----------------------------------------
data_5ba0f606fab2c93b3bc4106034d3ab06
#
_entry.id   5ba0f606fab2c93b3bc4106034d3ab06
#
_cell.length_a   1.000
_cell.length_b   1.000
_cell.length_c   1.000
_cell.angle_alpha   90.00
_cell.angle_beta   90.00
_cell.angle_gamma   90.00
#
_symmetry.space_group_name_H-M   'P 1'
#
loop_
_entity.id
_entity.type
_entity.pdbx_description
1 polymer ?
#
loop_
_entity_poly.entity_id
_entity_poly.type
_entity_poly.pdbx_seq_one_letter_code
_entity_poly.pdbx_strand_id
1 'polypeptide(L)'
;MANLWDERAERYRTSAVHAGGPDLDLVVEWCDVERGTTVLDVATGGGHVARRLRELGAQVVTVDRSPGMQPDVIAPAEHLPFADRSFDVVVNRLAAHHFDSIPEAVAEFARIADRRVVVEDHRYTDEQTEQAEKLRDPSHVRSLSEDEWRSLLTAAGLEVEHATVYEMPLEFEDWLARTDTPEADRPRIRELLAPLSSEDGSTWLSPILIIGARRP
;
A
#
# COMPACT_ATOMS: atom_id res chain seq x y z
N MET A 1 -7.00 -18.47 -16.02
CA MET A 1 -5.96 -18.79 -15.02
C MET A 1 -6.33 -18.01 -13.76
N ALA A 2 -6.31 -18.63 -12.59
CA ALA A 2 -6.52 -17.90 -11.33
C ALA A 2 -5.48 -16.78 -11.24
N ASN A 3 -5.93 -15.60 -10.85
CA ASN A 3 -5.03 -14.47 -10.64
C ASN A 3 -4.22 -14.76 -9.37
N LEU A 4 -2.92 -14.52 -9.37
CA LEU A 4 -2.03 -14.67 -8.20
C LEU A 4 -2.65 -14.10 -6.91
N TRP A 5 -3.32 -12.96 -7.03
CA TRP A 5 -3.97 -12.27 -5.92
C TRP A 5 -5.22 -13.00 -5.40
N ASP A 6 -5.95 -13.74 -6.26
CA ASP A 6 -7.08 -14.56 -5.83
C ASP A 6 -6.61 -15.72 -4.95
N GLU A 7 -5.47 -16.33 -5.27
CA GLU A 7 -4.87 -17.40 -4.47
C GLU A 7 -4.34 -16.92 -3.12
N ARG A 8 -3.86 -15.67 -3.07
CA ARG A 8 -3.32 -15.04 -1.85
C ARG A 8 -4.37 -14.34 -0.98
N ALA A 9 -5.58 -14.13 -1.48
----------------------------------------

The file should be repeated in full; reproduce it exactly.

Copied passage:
data_5ba0f606fab2c93b3bc4106034d3ab06
#
_entry.id   5ba0f606fab2c93b3bc4106034d3ab06
#
_cell.length_a   1.000
_cell.length_b   1.000
_cell.length_c   1.000
_cell.angle_alpha   90.00
_cell.angle_beta   90.00
_cell.angle_gamma   90.00
#
_symmetry.space_group_name_H-M   'P 1'
#
loop_
_entity.id
_entity.type
_entity.pdbx_description
1 polymer ?
#
loop_
_entity_poly.entity_id
_entity_poly.type
_entity_poly.pdbx_seq_one_letter_code
_entity_poly.pdbx_strand_id
1 'polypeptide(L)'
;MANLWDERAERYRTSAVHAGGPDLDLVVEWCDVERGTTVLDVATGGGHVARRLRELGAQVVTVDRSPGMQPDVIAPAEHLPFADRSFDVVVNRLAAHHFDSIPEAVAEFARIADRRVVVEDHRYTDEQTEQAEKLRDPSHVRSLSEDEWRSLLTAAGLEVEHATVYEMPLEFEDWLARTDTPEADRPRIRELLAPLSSEDGSTWLSPILIIGARRP
;
A
#
# COMPACT_ATOMS: atom_id res chain seq x y z
N MET A 1 -7.00 -18.47 -16.02
CA MET A 1 -5.96 -18.79 -15.02
C MET A 1 -6.33 -18.01 -13.76
N ALA A 2 -6.31 -18.63 -12.59
CA ALA A 2 -6.52 -17.90 -11.33
C ALA A 2 -5.48 -16.78 -11.24
N ASN A 3 -5.93 -15.60 -10.85
CA ASN A 3 -5.03 -14.47 -10.64
C ASN A 3 -4.22 -14.76 -9.37
N LEU A 4 -2.92 -14.52 -9.37
CA LEU A 4 -2.03 -14.67 -8.20
C LEU A 4 -2.65 -14.10 -6.91
N TRP A 5 -3.32 -12.96 -7.03
CA TRP A 5 -3.97 -12.27 -5.92
C TRP A 5 -5.22 -13.00 -5.40
N ASP A 6 -5.95 -13.74 -6.26
CA ASP A 6 -7.08 -14.56 -5.83
C ASP A 6 -6.61 -15.72 -4.95
N GLU A 7 -5.47 -16.33 -5.27
CA GLU A 7 -4.87 -17.40 -4.47
C GLU A 7 -4.34 -16.92 -3.12
N ARG A 8 -3.86 -15.67 -3.07
CA ARG A 8 -3.32 -15.04 -1.85
C ARG A 8 -4.37 -14.34 -0.98
N ALA A 9 -5.58 -14.13 -1.48